Hatsuzawa Ari on the earthquake yearPosted: 24/06/2012
Since the March 2011 earthquake and flooding of Sanriku there’ve been various books of photographs of the aftermath, from the major newspapers and elsewhere. Excellent examples may have somehow passed me by, but for whatever reason I hadn’t seen any book that as a whole seemed more than conscientious and competent until the other day when I was looking around in a regular bookshop (whose photobook section offered UNESCO World Heritage sites, puppies, kittens, the latest by Araki, not much more), and came across Hatsuzawa Ari’s True Feelings.
The amount here strongly suggests that Hatsuzawa was in the area when the earthquake struck, and stayed there. But no, he’s a Tokyo-based commercial photographer who occasionally has an urge to go somewhere and photograph something non-commercial but important: in early 2003, both in the run-up to the US invasion of Iraq and in the early stage of its occupation, he’d gone to Baghdad (resulting in a book that I haven’t yet seen).
Hatsuzawa rushed up to the Sanriku area the day after the earthquake hit:
This was the first of 18 trips there through the year. More from March:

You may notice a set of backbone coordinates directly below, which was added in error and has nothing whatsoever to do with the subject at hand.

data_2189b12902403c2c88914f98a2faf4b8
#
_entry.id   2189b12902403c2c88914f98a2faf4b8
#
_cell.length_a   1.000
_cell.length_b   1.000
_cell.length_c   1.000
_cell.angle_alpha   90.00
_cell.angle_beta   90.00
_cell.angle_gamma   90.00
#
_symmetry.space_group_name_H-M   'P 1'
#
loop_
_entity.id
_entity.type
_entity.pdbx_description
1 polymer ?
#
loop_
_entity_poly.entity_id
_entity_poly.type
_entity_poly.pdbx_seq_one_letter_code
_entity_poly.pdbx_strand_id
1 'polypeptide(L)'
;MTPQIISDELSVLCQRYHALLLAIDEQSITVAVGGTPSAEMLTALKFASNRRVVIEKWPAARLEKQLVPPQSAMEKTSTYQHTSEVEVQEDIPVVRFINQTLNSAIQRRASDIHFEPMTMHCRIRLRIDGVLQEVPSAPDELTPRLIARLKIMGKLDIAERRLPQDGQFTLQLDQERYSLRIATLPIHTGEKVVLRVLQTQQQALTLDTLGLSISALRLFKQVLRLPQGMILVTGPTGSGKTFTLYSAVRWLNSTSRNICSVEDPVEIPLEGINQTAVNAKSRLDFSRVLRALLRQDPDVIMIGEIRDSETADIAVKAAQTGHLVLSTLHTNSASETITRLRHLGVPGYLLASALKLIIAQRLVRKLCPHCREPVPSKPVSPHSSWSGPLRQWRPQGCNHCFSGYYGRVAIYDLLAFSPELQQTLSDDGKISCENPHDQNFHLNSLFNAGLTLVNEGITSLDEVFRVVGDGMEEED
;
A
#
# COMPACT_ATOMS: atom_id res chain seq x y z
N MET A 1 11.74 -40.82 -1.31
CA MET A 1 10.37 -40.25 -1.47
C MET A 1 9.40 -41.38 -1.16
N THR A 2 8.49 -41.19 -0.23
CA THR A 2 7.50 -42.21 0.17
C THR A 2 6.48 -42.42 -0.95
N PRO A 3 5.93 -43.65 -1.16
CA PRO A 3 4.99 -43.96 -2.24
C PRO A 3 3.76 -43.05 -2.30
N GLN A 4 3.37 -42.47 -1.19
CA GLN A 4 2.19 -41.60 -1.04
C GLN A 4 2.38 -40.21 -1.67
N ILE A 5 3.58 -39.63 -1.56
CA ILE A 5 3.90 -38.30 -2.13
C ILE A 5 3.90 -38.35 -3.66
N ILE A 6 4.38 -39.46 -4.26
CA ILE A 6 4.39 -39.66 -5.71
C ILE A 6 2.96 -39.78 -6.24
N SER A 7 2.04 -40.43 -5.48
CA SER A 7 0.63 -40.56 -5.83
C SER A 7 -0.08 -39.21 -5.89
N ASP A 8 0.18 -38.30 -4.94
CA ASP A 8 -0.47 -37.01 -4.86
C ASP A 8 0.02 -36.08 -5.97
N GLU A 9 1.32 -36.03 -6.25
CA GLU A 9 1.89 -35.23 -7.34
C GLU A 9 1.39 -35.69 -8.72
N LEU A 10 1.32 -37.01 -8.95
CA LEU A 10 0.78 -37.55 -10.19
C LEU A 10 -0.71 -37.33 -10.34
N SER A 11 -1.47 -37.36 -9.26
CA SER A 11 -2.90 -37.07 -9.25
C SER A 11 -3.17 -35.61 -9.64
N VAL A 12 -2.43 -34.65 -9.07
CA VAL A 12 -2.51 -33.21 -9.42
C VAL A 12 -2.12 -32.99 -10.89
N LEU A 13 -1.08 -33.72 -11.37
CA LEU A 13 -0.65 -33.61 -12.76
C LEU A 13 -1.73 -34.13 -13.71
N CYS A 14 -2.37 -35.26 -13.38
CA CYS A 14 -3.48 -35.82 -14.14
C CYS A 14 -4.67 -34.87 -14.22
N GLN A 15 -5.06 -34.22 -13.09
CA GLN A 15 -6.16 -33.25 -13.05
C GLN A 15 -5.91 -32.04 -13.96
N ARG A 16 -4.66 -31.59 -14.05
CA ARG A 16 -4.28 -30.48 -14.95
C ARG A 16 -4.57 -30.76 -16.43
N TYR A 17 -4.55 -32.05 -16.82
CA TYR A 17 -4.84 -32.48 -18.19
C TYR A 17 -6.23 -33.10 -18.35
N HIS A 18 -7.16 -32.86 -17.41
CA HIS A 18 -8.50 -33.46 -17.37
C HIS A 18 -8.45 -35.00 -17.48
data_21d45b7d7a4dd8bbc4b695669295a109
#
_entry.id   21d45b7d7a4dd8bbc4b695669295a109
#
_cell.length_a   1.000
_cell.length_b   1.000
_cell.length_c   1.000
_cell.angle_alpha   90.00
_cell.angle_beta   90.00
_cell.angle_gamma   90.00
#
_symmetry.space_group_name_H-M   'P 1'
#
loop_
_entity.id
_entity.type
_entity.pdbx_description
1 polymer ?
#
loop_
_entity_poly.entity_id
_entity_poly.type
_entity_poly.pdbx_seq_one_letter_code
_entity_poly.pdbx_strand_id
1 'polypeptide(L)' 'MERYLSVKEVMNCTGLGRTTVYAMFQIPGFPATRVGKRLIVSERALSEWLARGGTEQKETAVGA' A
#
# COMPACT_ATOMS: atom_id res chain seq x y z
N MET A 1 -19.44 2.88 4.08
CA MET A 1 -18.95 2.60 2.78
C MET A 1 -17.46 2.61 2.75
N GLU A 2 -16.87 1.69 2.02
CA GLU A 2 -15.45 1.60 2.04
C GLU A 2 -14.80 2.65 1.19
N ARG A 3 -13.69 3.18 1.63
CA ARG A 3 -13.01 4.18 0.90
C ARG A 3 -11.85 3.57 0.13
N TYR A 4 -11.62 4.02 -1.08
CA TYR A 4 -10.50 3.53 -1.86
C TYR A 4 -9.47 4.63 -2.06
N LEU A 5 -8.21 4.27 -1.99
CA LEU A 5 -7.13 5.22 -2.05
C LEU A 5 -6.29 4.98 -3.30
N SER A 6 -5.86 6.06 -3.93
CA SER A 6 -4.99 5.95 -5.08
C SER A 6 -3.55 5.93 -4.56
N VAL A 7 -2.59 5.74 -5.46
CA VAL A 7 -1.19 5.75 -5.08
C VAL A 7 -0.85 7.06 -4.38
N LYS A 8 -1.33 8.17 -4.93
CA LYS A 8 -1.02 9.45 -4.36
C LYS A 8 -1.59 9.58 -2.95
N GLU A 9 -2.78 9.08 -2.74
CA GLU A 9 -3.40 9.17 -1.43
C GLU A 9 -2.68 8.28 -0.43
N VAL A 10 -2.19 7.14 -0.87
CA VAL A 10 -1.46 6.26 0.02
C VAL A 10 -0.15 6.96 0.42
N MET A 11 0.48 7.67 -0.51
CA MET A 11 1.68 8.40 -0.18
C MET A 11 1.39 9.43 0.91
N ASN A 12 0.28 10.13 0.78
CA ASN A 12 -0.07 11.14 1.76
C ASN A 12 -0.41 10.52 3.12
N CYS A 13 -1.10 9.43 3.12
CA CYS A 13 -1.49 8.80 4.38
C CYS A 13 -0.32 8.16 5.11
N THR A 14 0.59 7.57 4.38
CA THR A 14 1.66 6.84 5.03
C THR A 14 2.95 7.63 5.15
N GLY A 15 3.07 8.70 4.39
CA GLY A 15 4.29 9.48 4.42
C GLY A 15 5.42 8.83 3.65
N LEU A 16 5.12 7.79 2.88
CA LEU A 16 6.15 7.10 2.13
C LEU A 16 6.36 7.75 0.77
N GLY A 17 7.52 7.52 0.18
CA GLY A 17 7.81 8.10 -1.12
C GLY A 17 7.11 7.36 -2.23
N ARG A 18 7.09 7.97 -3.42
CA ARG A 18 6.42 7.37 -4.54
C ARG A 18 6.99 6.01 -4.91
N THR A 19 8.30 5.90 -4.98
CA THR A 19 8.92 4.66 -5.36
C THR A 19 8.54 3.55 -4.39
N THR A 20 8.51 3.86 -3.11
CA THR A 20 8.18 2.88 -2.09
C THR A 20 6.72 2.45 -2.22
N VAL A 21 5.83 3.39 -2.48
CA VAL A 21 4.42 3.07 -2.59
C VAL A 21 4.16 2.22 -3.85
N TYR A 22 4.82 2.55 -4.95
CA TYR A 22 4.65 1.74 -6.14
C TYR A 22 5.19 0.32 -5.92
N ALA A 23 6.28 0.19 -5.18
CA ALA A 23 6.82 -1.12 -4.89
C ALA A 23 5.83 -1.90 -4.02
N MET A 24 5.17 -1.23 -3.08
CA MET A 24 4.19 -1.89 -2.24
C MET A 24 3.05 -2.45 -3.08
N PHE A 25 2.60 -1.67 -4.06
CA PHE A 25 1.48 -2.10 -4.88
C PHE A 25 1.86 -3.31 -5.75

The earthquake caused enormous fires, of which the most serious was in Chiba, a long way from the most serious tsunami damage. This fire doesn’t seem to be clearly identified, but the context strongly suggests that it’s the JX Nippon Oil & Energy plant in Sendai, which burned for days.
I’m reminded of Kikuchi Shunkichi’s panoramas of Hiroshima immediately after the bomb.
April brings cherry blossoms, of course. April in Kesennuma:
And into 2012:
The young people on the left will be celebrating coming-of-age day. (Thus the “adult” cigarettes.)
The distinctive building at the right within the photo on the left is in Kesennuma; it both belongs to the company making Otokoyama (男山) sake and advertises it. The building appears in a lot of post-earthquake photo collections (not that I’m complaining). If you’re thinking that you’ve enjoyed Otokoyama but that surely it was from somewhere else, you might be confusing it with Otokoyama from Asahikawa (Hokkaidō), Otokoyama from Hachinohe (Aomori), Otokoyama from Miyako (Aomori), Otokoyama from Shiogama (Miyagi), Otokoyama from Yamagata, Otokoyama from Itoigawa (Niigata), Otokoyama from Hokuto (Yamanashi), or Otokoyama from San’yō-Onoda (Yamaguchi).
Hatsuzawa has been very energetic and has amassed a great number and variety of photos here. He’s got the “obligatory” photos: not only the Otokoyama building, but the burning refinery (above), and the police barrier against entering the area designated as radioactively contaminated. But he’s also got a man holding a rabbit in front of his house, whose upper floor seems to be inhabited by chickens; he’s got a worker (it would seem) in an otherwise deserted cafeteria playing the sax; he brings other little surprises too. And he has a marvelous eye for colour. Don’t believe your eyes: my incompetence in photographing the book has messed up the colour balance. (I don’t try hard to rise above this incompetence, as I hope you’ll look at the book itself, or at least at websites whose JPEGs are authorized by the photographer.)